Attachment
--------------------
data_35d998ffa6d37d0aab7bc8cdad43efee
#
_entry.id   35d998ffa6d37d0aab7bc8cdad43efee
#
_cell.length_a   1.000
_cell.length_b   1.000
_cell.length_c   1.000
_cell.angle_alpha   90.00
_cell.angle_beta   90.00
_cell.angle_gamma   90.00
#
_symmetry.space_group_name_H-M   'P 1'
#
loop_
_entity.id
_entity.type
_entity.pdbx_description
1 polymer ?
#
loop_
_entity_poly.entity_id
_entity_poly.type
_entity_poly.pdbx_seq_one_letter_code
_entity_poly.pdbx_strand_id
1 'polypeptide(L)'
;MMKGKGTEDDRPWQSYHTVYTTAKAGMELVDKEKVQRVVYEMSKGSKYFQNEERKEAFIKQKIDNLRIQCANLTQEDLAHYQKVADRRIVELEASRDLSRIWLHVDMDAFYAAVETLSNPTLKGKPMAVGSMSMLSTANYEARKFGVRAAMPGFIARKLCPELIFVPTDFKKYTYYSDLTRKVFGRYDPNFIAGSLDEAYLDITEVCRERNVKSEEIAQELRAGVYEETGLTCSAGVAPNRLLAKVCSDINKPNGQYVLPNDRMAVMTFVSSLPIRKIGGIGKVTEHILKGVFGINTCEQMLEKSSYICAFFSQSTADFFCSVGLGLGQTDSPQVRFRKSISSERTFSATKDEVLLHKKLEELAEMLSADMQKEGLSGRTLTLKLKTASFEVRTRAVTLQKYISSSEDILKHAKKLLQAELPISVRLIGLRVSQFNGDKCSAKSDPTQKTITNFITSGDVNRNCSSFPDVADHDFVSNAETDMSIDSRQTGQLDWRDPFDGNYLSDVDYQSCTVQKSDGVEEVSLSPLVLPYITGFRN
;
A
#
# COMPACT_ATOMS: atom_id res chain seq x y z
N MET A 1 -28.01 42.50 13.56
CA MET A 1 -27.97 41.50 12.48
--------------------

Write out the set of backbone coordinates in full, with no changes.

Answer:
data_35d998ffa6d37d0aab7bc8cdad43efee
#
_entry.id   35d998ffa6d37d0aab7bc8cdad43efee
#
_cell.length_a   1.000
_cell.length_b   1.000
_cell.length_c   1.000
_cell.angle_alpha   90.00
_cell.angle_beta   90.00
_cell.angle_gamma   90.00
#
_symmetry.space_group_name_H-M   'P 1'
#
loop_
_entity.id
_entity.type
_entity.pdbx_description
1 polymer ?
#
loop_
_entity_poly.entity_id
_entity_poly.type
_entity_poly.pdbx_seq_one_letter_code
_entity_poly.pdbx_strand_id
1 'polypeptide(L)'
;MMKGKGTEDDRPWQSYHTVYTTAKAGMELVDKEKVQRVVYEMSKGSKYFQNEERKEAFIKQKIDNLRIQCANLTQEDLAHYQKVADRRIVELEASRDLSRIWLHVDMDAFYAAVETLSNPTLKGKPMAVGSMSMLSTANYEARKFGVRAAMPGFIARKLCPELIFVPTDFKKYTYYSDLTRKVFGRYDPNFIAGSLDEAYLDITEVCRERNVKSEEIAQELRAGVYEETGLTCSAGVAPNRLLAKVCSDINKPNGQYVLPNDRMAVMTFVSSLPIRKIGGIGKVTEHILKGVFGINTCEQMLEKSSYICAFFSQSTADFFCSVGLGLGQTDSPQVRFRKSISSERTFSATKDEVLLHKKLEELAEMLSADMQKEGLSGRTLTLKLKTASFEVRTRAVTLQKYISSSEDILKHAKKLLQAELPISVRLIGLRVSQFNGDKCSAKSDPTQKTITNFITSGDVNRNCSSFPDVADHDFVSNAETDMSIDSRQTGQLDWRDPFDGNYLSDVDYQSCTVQKSDGVEEVSLSPLVLPYITGFRN
;
A
#
# COMPACT_ATOMS: atom_id res chain seq x y z
N MET A 1 -28.01 42.50 13.56
CA MET A 1 -27.97 41.50 12.48